Prosecutorial Misconduct in the Examination of Gutierrez
Appellant next contends that the prosecutor committed misconduct in the manner in which they examined Gutierrez. Specifically, appellant contends that the prosecutor's comment “I had a heck of a time getting you here ․” was clearly calculated to tell the jury that the witness was being forced to testify. Appellant's argument fails because appellant never objected to this comment at trial. Tex.R.App. P. 33.1(a)(1)(A). Accordingly, nothing is preserved for appeal. Id. Additionally, it is noted that appellant did not provide this court with any authority for the proposition put forth in this issue; therefore, the issue would be deemed waived. Tex.R.App. P. 38.1(h). Finally, appellant claims the statement by the prosecutor had a pernicious impact when combined with the comments of the trial court allegedly made in front of the jury which were the subject of the previous issue. As pointed out above, the corrected record indicated that the trial court's comments were not made in front of the jury. For all of the reasons aforementioned, appellant's issue is overruled.
Trial Court's Admonishment of Gutierrez
Appellant contends that the admonishment of Gutierrez in front of the jury commented on the weight of the evidence and, therefore, was reversible error. Initially, the corrected record does not bear out the factual basis for appellant's contention. The record demonstrates that the jury was not present and, therefore, the admonition to Gutierrez could not be a comment on the evidence.
During the trial, after the trial court had initially admonished Gutierrez, trial counsel voiced the following objection:
Your Honor, I think-I don't know what this young lady will say or not say. But I think these occurrences here alone, out of the presence of the jury, having her essentially intimidated by the process, is a violation of my client's right. I mean, if she doesn't want to testify, that is her business. If she doesn't want to testify, that is her business. But I think that it is-we are trying to force her into saying something that she doesn't want to say, and I object.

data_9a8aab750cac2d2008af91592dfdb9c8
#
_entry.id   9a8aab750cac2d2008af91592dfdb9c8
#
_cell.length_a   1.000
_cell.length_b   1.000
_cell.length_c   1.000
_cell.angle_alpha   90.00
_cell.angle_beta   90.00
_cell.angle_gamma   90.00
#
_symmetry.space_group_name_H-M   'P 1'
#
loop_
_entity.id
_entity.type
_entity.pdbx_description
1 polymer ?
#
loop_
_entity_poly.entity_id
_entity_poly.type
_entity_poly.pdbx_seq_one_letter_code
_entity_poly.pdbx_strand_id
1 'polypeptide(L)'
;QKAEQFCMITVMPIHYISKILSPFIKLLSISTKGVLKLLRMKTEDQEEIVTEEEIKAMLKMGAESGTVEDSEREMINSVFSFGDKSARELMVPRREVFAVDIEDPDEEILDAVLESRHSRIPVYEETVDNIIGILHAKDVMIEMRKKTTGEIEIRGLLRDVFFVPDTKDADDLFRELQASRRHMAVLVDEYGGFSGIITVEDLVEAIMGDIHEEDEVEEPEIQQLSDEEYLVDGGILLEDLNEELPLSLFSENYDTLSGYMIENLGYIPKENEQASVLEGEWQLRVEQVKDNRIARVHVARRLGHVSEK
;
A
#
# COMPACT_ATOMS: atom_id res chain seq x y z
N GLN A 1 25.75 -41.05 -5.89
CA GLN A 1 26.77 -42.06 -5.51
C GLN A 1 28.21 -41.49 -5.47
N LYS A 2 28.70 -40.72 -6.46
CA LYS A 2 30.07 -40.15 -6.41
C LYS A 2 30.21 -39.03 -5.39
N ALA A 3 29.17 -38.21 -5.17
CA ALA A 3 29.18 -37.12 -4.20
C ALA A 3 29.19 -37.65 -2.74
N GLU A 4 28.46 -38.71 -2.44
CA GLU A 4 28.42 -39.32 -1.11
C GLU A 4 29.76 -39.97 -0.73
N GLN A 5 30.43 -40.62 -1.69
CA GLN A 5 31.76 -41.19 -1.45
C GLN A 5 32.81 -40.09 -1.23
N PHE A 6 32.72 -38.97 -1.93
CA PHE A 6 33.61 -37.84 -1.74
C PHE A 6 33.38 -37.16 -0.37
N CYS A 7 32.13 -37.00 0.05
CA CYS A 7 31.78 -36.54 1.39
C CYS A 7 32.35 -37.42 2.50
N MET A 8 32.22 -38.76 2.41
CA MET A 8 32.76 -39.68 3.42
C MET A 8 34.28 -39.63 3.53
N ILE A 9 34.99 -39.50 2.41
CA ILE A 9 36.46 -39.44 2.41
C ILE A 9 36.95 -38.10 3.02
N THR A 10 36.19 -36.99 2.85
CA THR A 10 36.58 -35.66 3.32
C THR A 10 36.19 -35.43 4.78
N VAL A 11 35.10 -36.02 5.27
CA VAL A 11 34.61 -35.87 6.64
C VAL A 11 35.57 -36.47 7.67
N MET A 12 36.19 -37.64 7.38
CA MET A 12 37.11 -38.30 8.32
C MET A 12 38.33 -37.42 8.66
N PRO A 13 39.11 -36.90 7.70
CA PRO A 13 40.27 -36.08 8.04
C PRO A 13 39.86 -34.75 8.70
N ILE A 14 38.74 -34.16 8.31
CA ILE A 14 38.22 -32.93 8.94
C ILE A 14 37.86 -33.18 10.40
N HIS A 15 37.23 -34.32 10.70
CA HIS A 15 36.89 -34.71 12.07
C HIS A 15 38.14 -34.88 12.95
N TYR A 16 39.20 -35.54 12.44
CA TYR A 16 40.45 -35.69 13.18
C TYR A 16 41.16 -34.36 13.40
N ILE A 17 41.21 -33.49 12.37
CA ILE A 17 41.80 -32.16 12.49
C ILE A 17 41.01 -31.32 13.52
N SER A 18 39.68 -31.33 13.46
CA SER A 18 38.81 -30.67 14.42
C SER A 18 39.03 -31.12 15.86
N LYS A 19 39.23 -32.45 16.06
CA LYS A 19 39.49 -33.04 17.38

Appellant's objection at trial was not specific nor did it ever direct the trial court's attention that appellant was claiming the statements to Gutierrez were being construed as a comment on the weight of the evidence; therefore, the objection's lack of specificity is fatal to appellant's claim of error. Tex.R.App. P. 33.1(a)(1)(A); Thomas v. State, 723 S.W.2d 696, 700 (Tex.Crim.App.1986). Additionally, the objection voiced at trial does not appear to comport with the claim of error on appeal. This failure is also fatal to the claimed error. Tex.R.App. P. 33.1(a)(1)(A); Wilson v. State, 71 S.W.3d 346, 349 (Tex.Crim.App.2002).
Finally, assuming the jury was present and the error was preserved, the comments by the trial court were not of the nature, extent or severity to irreparably bear on the presumption of innocence. Jasper v. State, 61 S.W.3d 413, 421 (Tex.Crim.App.2001). Therefore, appellant's fourth issue is overruled.
Appellant's last contention is that the trial court erred in allowing prior convictions to be placed before the jury during the guilt/innocence phase of the trial. The trial courts admission of evidence is reviewed under an abuse of discretion standard. Weatherred v. State, 15 S.W.3d 540, 542 (Tex.Crim.App.2000). The appellate court must uphold the trial court's ruling if the admission of the evidence was within the zone of reasonable disagreement. Id. (citing Montgomery v. State, 810 S.W.2d 372, 390 (Tex.Crim.App.1990, op. on reh'g)).